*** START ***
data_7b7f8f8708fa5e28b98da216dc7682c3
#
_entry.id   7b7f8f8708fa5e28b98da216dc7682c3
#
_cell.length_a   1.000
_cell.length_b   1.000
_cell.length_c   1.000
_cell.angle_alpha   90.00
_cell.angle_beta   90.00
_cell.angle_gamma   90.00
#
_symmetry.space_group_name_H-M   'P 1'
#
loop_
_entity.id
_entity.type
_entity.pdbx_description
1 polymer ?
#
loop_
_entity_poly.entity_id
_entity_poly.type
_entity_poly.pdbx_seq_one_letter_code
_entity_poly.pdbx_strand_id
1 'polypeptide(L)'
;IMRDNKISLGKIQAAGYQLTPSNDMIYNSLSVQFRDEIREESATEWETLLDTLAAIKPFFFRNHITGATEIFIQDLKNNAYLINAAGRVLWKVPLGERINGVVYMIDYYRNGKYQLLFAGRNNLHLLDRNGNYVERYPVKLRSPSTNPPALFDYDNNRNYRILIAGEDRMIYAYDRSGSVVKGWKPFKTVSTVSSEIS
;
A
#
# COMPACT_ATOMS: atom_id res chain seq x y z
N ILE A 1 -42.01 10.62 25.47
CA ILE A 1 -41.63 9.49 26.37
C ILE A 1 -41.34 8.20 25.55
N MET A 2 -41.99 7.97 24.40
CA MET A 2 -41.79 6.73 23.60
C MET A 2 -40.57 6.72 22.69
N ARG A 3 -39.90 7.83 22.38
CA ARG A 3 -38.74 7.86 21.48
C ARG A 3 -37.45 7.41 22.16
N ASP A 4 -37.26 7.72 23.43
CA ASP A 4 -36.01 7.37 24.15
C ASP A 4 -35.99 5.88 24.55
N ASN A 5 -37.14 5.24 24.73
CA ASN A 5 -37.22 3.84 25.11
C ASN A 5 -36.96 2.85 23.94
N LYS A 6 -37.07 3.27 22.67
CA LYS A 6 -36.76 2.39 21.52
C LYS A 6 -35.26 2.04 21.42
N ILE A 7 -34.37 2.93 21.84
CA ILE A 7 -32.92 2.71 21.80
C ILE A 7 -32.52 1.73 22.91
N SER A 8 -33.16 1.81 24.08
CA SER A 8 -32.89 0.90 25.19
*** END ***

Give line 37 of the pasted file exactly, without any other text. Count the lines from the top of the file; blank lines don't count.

N ARG A 3 -39.90 7.83 22.38